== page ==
As recently as a few days ago a journalist who has covered the Broncos for three decades told me he still regards Jackson as one of the five best players in team history, so that should give one an idea of Jackson's dominance. In fact, legendary pro football writer Paul Zimmerman, now sadly incapacitated physically but still on top of it mentally, listed Jackson on par with Deacon Jones in the first 50 years of pro football.

The Broncos' top 10 in quarterback sacks include players from before 1980 (Ring of Famer Paul Smith, who is ninth, and the very colorful Lyle Alzado, who is fifth), Ring of Famers Tom Jackson (tenth) and Karl Mecklenburg, who is second and remains a candidate for the Hall of Fame. Mecklenburg had four sacks in one game at Pittsburgh in 1985, and I sat next to Paul Zimmerman in that contest. Meck played seven different positions against the Steelers that day and Zimmerman told me it was one of the greatest defensive performances he had ever seen. That was one of two four-sack games for Mecklenburg, the only Bronco to reach that single game total twice.

The team's all-time sack leader is Simon Fletcher, who will be inducted into the Ring of Fame when the Broncos host the Houston Texans on Monday Night Football later this year. That will be perfect for Fletch, as he always shined brightest in big names, even though his personality off the field is so much more calm and relaxed. Fletch had 97.5 quarterback sacks playing for the Broncos rom 1985-95, had four in a game once at San Diego in 1990, and has three of the top seven season sack totals in Denver history (he had 16 in 1992 and 13.5 in both 1991 and 1993).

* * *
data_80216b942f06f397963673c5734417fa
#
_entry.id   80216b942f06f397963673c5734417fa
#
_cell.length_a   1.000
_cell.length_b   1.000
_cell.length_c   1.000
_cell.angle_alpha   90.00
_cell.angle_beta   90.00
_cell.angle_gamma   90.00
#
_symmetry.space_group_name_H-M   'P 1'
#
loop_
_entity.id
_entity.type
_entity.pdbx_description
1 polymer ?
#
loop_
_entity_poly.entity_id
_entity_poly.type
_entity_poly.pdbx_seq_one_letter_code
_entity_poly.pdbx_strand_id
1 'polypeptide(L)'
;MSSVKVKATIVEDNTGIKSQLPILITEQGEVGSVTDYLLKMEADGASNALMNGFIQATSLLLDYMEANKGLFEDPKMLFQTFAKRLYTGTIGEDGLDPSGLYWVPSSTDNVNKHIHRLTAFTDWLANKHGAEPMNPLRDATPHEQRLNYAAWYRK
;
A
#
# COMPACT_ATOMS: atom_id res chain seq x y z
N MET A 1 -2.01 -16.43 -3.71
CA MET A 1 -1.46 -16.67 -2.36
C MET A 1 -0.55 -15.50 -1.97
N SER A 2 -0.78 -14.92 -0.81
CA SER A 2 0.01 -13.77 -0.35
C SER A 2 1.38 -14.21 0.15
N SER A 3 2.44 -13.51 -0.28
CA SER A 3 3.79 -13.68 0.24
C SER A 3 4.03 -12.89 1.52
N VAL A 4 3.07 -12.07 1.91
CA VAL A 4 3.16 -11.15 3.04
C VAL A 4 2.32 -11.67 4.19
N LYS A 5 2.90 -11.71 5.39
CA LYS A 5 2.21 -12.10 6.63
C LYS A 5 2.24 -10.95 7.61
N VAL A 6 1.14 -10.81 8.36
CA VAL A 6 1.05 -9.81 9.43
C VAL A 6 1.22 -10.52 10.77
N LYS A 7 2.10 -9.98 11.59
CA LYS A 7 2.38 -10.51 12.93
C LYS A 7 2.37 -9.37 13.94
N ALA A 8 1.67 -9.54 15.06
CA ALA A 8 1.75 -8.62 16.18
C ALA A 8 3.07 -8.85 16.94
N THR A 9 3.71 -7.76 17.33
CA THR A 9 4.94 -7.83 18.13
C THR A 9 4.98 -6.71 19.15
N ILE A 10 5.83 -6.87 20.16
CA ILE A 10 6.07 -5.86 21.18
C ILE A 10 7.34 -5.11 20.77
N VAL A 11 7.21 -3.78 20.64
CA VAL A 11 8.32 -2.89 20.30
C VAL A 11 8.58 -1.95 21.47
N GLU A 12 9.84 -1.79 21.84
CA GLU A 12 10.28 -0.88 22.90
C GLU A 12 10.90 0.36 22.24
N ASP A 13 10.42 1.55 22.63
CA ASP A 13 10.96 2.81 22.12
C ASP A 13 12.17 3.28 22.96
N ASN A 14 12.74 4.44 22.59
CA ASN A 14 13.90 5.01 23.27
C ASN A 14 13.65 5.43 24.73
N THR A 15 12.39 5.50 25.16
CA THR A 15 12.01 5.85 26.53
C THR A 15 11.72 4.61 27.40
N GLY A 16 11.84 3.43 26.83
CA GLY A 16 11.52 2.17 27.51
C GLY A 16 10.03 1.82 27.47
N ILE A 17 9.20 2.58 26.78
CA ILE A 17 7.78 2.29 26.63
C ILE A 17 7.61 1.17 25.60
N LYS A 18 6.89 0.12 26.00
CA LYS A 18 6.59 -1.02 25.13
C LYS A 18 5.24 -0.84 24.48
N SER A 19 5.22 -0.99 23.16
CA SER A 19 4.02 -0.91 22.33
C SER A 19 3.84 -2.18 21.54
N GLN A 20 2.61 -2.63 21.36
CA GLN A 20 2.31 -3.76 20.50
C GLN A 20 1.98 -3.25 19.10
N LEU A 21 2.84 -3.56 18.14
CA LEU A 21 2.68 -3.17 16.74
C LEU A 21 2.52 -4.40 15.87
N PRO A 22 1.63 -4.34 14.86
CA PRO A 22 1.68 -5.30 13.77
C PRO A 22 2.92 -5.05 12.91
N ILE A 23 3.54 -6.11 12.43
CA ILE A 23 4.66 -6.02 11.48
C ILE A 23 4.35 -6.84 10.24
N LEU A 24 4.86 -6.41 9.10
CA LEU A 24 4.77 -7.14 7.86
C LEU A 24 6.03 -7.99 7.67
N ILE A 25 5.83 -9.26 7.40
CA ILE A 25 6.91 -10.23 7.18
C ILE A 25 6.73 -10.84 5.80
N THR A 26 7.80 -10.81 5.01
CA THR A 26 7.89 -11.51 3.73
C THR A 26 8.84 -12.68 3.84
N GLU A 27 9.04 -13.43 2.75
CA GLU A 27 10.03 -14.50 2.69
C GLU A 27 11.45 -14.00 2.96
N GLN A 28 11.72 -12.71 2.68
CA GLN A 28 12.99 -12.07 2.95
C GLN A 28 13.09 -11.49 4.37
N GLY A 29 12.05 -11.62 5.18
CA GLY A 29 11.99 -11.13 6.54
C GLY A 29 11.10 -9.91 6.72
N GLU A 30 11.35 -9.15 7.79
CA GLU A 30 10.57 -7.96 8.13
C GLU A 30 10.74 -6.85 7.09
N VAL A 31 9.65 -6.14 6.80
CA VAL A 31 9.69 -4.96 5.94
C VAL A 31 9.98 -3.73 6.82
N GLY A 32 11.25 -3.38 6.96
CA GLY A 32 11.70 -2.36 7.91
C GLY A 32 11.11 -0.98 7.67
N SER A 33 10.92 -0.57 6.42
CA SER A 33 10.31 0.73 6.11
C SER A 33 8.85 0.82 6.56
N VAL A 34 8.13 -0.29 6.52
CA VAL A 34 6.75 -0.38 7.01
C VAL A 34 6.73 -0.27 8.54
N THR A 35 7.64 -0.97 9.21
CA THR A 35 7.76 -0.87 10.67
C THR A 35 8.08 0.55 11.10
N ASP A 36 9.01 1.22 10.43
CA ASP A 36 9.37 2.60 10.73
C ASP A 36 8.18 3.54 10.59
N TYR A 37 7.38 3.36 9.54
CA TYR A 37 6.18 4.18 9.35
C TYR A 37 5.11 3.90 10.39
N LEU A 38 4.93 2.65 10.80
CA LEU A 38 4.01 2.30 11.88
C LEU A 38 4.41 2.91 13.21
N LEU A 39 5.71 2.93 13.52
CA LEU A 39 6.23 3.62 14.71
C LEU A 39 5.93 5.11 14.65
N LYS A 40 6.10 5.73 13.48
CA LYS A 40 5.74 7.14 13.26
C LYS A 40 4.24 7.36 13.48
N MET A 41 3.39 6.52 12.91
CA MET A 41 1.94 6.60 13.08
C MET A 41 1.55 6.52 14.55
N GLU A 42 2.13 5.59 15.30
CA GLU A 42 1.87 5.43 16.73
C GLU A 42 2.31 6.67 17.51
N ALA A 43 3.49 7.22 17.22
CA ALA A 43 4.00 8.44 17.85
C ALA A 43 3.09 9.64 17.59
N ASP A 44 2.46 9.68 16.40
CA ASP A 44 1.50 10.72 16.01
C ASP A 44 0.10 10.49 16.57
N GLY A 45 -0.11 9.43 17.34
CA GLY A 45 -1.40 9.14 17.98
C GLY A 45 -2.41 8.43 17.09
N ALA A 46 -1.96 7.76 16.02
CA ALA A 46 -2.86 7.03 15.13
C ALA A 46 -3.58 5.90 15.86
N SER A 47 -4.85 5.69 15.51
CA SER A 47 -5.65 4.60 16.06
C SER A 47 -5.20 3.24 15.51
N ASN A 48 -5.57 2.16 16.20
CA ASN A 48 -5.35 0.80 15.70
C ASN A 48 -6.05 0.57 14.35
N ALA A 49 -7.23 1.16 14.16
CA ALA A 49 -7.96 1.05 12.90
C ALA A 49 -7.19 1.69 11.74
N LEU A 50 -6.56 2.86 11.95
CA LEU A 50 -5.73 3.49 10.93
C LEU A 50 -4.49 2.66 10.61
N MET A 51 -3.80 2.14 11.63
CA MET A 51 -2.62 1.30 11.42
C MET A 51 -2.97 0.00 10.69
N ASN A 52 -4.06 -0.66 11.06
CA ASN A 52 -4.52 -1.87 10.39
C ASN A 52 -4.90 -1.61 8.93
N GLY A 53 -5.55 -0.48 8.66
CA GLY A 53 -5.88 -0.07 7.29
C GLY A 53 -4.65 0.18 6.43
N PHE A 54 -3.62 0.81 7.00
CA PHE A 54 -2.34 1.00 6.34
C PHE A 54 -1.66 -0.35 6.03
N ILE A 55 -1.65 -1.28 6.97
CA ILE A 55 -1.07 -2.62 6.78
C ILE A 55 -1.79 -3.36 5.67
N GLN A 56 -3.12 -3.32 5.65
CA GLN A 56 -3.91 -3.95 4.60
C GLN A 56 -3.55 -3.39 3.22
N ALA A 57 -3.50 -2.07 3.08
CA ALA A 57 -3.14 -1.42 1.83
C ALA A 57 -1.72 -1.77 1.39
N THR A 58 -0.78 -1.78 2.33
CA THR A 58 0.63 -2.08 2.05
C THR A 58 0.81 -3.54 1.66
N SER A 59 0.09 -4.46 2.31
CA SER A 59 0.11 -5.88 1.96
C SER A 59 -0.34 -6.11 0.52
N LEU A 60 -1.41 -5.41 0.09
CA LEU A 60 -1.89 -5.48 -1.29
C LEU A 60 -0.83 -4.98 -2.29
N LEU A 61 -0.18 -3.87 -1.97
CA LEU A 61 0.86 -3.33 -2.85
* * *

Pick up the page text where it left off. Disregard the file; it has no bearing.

But the season high for Denver is 18.5 by Von Miller in 2012, and Miller also had the fourth-best total with 14 in 2014.

There is an old saying, "Let the big dog eat," that refers to putting top players in position to make big plays. There is no question that Broncos defensive coordinator Wade Phillips does that for Denver, and Miller is without a doubt getting after it like no one else. His five sacks through three games leads the NFL.

He earned Most Valuable Player honors in Super Bowl 50 for his brilliant play in Santa Clara, but that was by no means a solitary effort. The best definition of a great player, as told to me by an Oakland Raiders' scout many years ago, is, "A great player is a player who makes great plays that win the game. Winning the game is the key part of the play." It is safe to say that is exactly what Von Miller has been doing as he runs roughshod through the Broncos' record book in pursuit of the opposing quarterbacks. He is a four-time Pro Bowler whose 60 career sacks through his first five seasons represent the sixth most in NFL history since the league started keeping track officially in 1980.

This Bronco defense is making its mark, by statistics, wins and championships, as one of the great units on either side of the ball in franchise history, and Von Miller is its sack master.